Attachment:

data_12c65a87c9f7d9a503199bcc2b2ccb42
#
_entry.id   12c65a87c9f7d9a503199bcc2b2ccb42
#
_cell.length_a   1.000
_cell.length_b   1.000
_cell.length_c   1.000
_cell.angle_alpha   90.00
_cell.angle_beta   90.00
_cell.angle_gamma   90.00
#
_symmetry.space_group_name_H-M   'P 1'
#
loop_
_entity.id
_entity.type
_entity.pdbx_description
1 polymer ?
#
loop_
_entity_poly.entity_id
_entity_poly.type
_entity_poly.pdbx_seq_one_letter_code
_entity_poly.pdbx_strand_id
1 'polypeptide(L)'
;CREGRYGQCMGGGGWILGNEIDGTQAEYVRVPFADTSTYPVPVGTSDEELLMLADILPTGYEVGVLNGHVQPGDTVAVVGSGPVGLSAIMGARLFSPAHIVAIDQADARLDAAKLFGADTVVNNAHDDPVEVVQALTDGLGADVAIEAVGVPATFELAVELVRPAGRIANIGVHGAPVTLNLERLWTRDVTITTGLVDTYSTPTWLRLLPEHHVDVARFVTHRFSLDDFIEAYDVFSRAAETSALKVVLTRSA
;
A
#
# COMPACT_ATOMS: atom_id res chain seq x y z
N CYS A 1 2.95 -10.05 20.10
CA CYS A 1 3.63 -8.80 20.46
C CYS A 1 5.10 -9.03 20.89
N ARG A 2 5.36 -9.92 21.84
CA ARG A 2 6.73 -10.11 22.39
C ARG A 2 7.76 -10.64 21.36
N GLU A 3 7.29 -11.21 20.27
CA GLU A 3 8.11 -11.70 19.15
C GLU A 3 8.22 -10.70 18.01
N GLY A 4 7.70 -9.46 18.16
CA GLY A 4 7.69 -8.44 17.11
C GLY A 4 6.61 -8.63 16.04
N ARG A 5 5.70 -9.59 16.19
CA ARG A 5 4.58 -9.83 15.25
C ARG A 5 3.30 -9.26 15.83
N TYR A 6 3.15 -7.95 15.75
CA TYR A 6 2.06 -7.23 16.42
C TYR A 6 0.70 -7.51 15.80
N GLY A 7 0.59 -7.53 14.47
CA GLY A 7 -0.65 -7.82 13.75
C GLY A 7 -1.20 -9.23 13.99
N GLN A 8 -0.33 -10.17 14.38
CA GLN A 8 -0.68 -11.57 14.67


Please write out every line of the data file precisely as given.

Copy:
data_12c65a87c9f7d9a503199bcc2b2ccb42
#
_entry.id   12c65a87c9f7d9a503199bcc2b2ccb42
#
_cell.length_a   1.000
_cell.length_b   1.000
_cell.length_c   1.000
_cell.angle_alpha   90.00
_cell.angle_beta   90.00
_cell.angle_gamma   90.00
#
_symmetry.space_group_name_H-M   'P 1'
#
loop_
_entity.id
_entity.type
_entity.pdbx_description
1 polymer ?
#
loop_
_entity_poly.entity_id
_entity_poly.type
_entity_poly.pdbx_seq_one_letter_code
_entity_poly.pdbx_strand_id
1 'polypeptide(L)'
;CREGRYGQCMGGGGWILGNEIDGTQAEYVRVPFADTSTYPVPVGTSDEELLMLADILPTGYEVGVLNGHVQPGDTVAVVGSGPVGLSAIMGARLFSPAHIVAIDQADARLDAAKLFGADTVVNNAHDDPVEVVQALTDGLGADVAIEAVGVPATFELAVELVRPAGRIANIGVHGAPVTLNLERLWTRDVTITTGLVDTYSTPTWLRLLPEHHVDVARFVTHRFSLDDFIEAYDVFSRAAETSALKVVLTRSA
;
A
#
# COMPACT_ATOMS: atom_id res chain seq x y z
N CYS A 1 2.95 -10.05 20.10
CA CYS A 1 3.63 -8.80 20.46
C CYS A 1 5.10 -9.03 20.89
N ARG A 2 5.36 -9.92 21.84
CA ARG A 2 6.73 -10.11 22.39
C ARG A 2 7.76 -10.64 21.36
N GLU A 3 7.29 -11.21 20.27
CA GLU A 3 8.11 -11.70 19.15
C GLU A 3 8.22 -10.70 18.01
N GLY A 4 7.70 -9.46 18.16
CA GLY A 4 7.69 -8.44 17.11
C GLY A 4 6.61 -8.63 16.04
N ARG A 5 5.70 -9.59 16.19
CA ARG A 5 4.58 -9.83 15.25
C ARG A 5 3.30 -9.26 15.83
N TYR A 6 3.15 -7.95 15.75
CA TYR A 6 2.06 -7.23 16.42
C TYR A 6 0.70 -7.51 15.80
N GLY A 7 0.59 -7.53 14.47
CA GLY A 7 -0.65 -7.82 13.75
C GLY A 7 -1.20 -9.23 13.99
N GLN A 8 -0.33 -10.17 14.38
CA GLN A 8 -0.68 -11.57 14.67